The need for Women’s Support and Our Own Stories
August 7th, 2018 by Keisha Bhamra.
A recent article in The Guardian states that we need to offer women support instead of prison, a viewpoint that Safe Ground is very much on board with. The article entitled ‘Police ‘need to offer female offenders support not prison’’ is based on a London assembly report that stated women’s crimes are often linked to poverty or mental health problems. The Guardian article notes that the Metropolitan Police are starting a new scheme to give women access to services for their complex needs rather than entering the criminal justice system.
A recent report by NPC states that 46% of women admitted to having attempted suicide before going into custody and 57% of women experienced domestic abuse before custody, demonstrating the myriad of issues many women have which may lead them in the direction of the criminal justice system. As stated in the recent NPC report, there is a lack of services both in prison and out of prison for vulnerable women, this often means that women are unsure of what to do and where to go after release from prison. For example, 60% of women do not have homes to go back to when released and as well as this, the average distance a woman in prison is from her home is 66 miles. The substantial distance likely means there will be a negative effect on her family relationships, adding more trauma to her prison experience. Not only do women suffer because they are distanced from their families, their children also suffer tremendously as they are often losing their primary caregiver.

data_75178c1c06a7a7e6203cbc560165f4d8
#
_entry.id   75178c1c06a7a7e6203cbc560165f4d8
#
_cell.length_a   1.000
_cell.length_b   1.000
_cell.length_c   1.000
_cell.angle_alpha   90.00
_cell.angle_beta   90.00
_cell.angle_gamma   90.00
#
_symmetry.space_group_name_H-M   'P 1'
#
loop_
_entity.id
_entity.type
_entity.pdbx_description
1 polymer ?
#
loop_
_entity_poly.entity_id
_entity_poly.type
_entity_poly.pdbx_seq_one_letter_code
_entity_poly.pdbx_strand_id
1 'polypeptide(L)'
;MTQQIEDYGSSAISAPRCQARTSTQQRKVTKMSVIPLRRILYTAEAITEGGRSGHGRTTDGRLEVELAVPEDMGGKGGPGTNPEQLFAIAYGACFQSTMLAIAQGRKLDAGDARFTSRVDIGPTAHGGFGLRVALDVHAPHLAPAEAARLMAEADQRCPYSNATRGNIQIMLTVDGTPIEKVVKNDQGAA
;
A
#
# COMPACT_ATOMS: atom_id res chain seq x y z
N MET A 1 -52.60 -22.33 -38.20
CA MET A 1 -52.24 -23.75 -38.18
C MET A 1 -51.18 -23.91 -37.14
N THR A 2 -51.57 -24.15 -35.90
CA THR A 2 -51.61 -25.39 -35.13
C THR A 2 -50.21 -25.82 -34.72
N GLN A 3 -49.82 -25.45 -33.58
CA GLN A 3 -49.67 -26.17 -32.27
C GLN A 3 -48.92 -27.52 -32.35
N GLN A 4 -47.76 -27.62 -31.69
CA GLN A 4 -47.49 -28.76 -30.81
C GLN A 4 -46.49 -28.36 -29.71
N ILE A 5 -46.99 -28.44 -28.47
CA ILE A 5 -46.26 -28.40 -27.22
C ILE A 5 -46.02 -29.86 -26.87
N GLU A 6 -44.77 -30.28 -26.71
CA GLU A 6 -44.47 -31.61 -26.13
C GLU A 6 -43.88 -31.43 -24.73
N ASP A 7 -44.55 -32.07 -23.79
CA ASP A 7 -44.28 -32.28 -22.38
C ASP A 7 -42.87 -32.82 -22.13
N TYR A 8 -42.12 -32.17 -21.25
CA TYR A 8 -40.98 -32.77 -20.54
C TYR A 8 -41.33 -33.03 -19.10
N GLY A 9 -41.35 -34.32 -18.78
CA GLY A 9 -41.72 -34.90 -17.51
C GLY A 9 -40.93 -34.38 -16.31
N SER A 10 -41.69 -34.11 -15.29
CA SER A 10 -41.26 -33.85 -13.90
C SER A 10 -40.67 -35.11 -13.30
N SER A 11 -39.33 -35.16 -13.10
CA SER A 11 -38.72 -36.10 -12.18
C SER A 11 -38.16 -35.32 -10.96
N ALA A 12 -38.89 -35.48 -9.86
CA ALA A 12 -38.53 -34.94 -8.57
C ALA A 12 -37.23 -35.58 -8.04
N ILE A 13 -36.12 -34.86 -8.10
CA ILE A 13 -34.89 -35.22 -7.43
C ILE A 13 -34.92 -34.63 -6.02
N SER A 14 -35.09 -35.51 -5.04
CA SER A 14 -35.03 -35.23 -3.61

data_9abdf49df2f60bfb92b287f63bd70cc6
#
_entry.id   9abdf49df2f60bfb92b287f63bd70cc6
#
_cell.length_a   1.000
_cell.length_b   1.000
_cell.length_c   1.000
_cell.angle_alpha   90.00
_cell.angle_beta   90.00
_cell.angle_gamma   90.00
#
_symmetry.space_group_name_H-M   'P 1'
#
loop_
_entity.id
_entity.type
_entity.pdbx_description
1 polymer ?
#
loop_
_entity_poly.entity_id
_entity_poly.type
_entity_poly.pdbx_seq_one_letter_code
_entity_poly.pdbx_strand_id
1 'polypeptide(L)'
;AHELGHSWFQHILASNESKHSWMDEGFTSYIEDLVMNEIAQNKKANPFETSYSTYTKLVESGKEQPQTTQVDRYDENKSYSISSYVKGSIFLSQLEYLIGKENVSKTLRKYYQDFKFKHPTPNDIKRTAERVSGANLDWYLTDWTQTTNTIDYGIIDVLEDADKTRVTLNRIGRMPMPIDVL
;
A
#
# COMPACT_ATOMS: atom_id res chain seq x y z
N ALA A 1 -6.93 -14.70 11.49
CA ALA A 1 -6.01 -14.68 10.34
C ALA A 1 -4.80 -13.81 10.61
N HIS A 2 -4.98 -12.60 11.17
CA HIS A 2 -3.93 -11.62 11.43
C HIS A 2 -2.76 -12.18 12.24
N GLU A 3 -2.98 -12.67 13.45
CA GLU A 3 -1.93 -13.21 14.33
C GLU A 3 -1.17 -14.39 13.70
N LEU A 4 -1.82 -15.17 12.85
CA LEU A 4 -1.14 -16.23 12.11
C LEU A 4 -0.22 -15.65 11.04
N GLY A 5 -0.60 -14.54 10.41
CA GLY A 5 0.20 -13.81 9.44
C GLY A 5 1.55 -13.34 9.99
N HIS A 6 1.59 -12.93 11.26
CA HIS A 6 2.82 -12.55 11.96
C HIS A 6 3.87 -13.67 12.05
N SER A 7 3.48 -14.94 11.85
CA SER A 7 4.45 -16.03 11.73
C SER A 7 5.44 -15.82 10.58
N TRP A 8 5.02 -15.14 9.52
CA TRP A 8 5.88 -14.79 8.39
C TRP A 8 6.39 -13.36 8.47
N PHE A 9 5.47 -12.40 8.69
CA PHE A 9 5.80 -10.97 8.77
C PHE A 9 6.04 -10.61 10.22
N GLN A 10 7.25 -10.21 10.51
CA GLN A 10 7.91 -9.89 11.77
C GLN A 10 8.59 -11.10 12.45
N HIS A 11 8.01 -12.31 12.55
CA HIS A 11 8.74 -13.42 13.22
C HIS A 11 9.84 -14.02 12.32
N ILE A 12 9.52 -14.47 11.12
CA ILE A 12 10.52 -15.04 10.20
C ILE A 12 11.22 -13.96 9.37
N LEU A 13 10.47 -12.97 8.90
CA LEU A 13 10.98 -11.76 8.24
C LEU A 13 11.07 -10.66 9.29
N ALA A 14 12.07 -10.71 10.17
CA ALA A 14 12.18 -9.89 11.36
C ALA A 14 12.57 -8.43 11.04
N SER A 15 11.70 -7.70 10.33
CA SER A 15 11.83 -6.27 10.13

At Safe Ground we have a women’s programme called Our Own Stories. It is a creative personal development programme, which helps women learn from and prepare for moments of transition and transformation in their lives. Our Own Stories aims to help women cope with the situation that they are in and empowers them to confidently approach difficult situations. As the NPC report notes; ‘Prison itself is traumatic and infantilising, rather than the empowering environment women often need.’ Our Own Stories achieves its objectives through drama, therapeutic techniques, games, and discussion. The programme is currently being delivered in the community, with the aims to help women manage their emotions and develop an understanding and knowledge of relationships. Our Own Stories has received great feedback, as one participant states ‘I never imagined I’d stand up and perform in front of other women. Thank you for showing me I can.’
Written by Olivia Penn